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I have the following routes defined in global.asax

routes.MapRoute(
    "Route1", 
    "Employee/List/{id}", 
    new { controller = "Home", action = "Index", id = UrlParameter.Optional } 
);


routes.MapRoute(
    "Route2", 
    "Managers/List/{id}", 
    new { controller = "Home", action = "Index", id = UrlParameter.Optional } 
);

When I got to http://localhost/managers/list and http://localhost/employee/list, they hit the Index method on the Home controller as expected.

I would like to generate a url based on the request data

So if the current url is localhost/managers/list, I want to generate a url say

http://localhost/managers/list/3 (some id)

and if the current url is localhost/employees/list, I want to generate

http://localhost/employees/list/3 (some id)

I tried:

@Url.RouteUrl(new { controller = ViewContext.RouteData.Values["controller"], 
                      action = ViewContext.RouteData.Values["action"], id =  3})

but it always generates

/Employee/List/3

even when the url is managers/list.

I am looking for the mvc way of doing this and not using Request.Url. Thanks.

share|improve this question
    
What's the point of the seemingly redundant routes? –  bzlm Oct 18 '11 at 19:20
    
two different urls to get to the same controller for seo purposes. –  rkrauter Oct 18 '11 at 19:25
    
RouteData.Values["controller"] and RouteData.Values["action"] will return the name of the Controller and Action defined in the RegisterRoutes method, and will not parse the URL and extract the information from there, that's why you'll always get /Employee/List/3. You will need to use the Url.RouteUrl("Route Name", new {id = 3}) overload that allows you to specify the route name. You will need to Examine the Request.Url and determine the route name accordingly. –  Anas Karkoukli Oct 18 '11 at 19:53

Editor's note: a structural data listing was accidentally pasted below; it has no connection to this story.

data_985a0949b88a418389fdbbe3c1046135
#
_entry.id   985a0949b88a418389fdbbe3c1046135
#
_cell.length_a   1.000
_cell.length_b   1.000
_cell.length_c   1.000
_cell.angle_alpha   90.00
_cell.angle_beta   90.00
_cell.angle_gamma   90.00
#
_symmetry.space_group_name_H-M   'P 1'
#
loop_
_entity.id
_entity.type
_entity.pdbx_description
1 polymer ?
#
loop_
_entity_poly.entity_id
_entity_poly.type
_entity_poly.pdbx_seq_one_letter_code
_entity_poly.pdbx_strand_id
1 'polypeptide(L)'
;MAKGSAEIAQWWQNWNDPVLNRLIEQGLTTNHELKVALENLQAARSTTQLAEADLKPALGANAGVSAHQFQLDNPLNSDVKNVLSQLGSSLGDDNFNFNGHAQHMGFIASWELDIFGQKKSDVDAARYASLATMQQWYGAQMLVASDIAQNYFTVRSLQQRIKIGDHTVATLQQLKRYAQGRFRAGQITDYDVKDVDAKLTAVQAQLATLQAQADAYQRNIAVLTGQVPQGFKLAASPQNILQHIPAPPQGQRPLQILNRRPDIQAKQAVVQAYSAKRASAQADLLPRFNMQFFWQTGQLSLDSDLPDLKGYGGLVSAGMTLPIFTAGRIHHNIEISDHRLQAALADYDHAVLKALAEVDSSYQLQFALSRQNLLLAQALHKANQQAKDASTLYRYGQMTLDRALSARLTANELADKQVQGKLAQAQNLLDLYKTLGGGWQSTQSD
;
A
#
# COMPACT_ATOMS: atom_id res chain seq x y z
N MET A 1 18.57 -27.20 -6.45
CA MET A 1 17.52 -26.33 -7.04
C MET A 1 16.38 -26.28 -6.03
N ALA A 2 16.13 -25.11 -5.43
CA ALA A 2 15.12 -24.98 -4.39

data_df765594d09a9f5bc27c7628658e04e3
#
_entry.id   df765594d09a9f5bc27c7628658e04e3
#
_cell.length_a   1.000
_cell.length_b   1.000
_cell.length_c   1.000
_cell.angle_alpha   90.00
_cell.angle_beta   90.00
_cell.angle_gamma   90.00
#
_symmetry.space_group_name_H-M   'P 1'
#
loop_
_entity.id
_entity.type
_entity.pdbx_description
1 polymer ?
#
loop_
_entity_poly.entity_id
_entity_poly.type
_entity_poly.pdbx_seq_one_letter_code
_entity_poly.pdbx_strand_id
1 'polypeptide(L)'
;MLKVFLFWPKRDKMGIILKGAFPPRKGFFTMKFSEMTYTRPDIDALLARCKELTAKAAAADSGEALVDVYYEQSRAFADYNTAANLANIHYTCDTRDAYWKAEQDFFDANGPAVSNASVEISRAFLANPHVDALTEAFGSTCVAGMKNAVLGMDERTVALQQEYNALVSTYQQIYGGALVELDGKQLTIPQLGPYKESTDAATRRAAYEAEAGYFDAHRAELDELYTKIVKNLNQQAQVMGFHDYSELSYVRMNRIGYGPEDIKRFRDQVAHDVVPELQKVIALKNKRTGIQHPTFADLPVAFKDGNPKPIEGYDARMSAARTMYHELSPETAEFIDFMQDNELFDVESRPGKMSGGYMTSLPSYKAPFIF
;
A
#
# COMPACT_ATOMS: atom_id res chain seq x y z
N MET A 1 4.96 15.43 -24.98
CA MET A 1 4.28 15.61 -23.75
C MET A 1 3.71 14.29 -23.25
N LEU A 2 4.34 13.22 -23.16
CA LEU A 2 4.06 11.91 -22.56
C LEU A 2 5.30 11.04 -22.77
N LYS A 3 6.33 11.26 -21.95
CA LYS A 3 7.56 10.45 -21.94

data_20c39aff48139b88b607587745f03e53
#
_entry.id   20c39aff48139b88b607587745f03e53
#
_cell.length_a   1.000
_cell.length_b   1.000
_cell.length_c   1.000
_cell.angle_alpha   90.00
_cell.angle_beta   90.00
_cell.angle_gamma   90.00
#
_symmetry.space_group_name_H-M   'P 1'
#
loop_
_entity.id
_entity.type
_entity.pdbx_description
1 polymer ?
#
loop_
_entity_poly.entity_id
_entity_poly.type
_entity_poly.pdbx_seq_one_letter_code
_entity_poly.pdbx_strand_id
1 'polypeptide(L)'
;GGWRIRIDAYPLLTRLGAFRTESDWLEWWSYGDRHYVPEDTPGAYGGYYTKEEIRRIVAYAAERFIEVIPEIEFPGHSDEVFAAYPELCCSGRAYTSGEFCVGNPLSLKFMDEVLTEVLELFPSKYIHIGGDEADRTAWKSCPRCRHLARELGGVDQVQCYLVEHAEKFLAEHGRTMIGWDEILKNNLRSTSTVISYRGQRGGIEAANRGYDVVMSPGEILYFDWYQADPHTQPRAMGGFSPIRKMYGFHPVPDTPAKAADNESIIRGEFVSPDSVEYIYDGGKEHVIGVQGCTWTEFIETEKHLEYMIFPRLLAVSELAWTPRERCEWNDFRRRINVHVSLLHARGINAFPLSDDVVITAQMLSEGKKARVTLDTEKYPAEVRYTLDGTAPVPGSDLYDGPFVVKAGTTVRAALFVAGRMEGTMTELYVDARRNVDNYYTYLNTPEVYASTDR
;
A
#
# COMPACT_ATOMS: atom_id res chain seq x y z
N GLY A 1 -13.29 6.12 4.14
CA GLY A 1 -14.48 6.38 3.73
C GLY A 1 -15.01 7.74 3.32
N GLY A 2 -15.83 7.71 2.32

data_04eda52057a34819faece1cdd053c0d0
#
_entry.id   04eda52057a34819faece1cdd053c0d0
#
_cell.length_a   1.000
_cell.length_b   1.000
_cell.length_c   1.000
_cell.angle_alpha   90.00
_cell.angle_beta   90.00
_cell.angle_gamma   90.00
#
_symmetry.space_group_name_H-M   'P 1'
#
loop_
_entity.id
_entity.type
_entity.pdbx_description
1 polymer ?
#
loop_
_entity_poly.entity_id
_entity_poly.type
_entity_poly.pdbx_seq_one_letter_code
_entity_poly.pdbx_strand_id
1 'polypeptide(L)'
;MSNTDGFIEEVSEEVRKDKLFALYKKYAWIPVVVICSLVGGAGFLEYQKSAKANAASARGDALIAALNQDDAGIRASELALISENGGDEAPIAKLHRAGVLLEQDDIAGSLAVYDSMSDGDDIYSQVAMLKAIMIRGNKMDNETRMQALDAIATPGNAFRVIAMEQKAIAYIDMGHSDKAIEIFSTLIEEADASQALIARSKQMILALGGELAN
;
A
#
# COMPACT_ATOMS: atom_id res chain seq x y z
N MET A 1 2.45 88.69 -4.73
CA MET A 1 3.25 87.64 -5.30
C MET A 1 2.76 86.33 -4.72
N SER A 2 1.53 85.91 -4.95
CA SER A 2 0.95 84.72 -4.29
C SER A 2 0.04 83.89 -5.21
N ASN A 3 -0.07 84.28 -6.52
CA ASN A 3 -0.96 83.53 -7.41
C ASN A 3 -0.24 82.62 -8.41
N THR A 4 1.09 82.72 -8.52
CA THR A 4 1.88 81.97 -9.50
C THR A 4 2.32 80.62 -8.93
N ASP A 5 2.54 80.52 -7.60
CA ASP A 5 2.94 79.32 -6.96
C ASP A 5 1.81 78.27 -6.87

1 Answer 1

Well, your controller is always home, and action always index. So when you ask routing to make URL from it, it grabs first one that match - and that is Employee/List/{id}. You can not "force" it to use the second one. But if you are pretty sure that your route names will be solid and nice, you can use RouteLink instead of ActionLink (or Url.RouteUrl instead of Url.Action), and specify route name of route you want to use from generating URL.

@Url.RouteUrl("Route2", new { id = 3 }) 
share|improve this answer
    
also, look here : stackoverflow.com/questions/2808075/asp-net-mvc-route-to-url –  rouen Oct 18 '11 at 21:03
    
How would I determine which route to use? It looks like I would need to read Request.Url (as suggested in the comment to my question above) for this. –  rkrauter Oct 18 '11 at 23:47

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